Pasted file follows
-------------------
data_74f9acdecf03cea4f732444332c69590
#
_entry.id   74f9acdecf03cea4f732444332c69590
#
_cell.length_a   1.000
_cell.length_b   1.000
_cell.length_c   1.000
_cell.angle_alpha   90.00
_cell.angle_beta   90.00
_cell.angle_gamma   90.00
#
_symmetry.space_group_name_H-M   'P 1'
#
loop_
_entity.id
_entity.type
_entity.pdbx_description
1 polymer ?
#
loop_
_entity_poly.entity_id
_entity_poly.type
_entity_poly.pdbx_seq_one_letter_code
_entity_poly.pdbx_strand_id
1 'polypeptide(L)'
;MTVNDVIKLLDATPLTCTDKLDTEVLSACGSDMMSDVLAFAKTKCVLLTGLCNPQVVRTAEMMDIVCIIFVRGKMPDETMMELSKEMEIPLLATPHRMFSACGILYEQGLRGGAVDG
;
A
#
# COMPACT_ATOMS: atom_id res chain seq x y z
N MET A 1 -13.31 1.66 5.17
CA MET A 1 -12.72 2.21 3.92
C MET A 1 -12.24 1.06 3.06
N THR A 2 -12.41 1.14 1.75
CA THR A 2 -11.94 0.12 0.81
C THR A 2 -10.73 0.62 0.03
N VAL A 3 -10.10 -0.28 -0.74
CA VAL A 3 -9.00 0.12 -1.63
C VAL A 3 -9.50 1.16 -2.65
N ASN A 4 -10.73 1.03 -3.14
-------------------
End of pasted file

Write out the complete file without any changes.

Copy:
data_74f9acdecf03cea4f732444332c69590
#
_entry.id   74f9acdecf03cea4f732444332c69590
#
_cell.length_a   1.000
_cell.length_b   1.000
_cell.length_c   1.000
_cell.angle_alpha   90.00
_cell.angle_beta   90.00
_cell.angle_gamma   90.00
#
_symmetry.space_group_name_H-M   'P 1'
#
loop_
_entity.id
_entity.type
_entity.pdbx_description
1 polymer ?
#
loop_
_entity_poly.entity_id
_entity_poly.type
_entity_poly.pdbx_seq_one_letter_code
_entity_poly.pdbx_strand_id
1 'polypeptide(L)'
;MTVNDVIKLLDATPLTCTDKLDTEVLSACGSDMMSDVLAFAKTKCVLLTGLCNPQVVRTAEMMDIVCIIFVRGKMPDETMMELSKEMEIPLLATPHRMFSACGILYEQGLRGGAVDG
;
A
#
# COMPACT_ATOMS: atom_id res chain seq x y z
N MET A 1 -13.31 1.66 5.17
CA MET A 1 -12.72 2.21 3.92
C MET A 1 -12.24 1.06 3.06
N THR A 2 -12.41 1.14 1.75
CA THR A 2 -11.94 0.12 0.81
C THR A 2 -10.73 0.62 0.03
N VAL A 3 -10.10 -0.28 -0.74
CA VAL A 3 -9.00 0.12 -1.63
C VAL A 3 -9.50 1.16 -2.65
N ASN A 4 -10.73 1.03 -3.14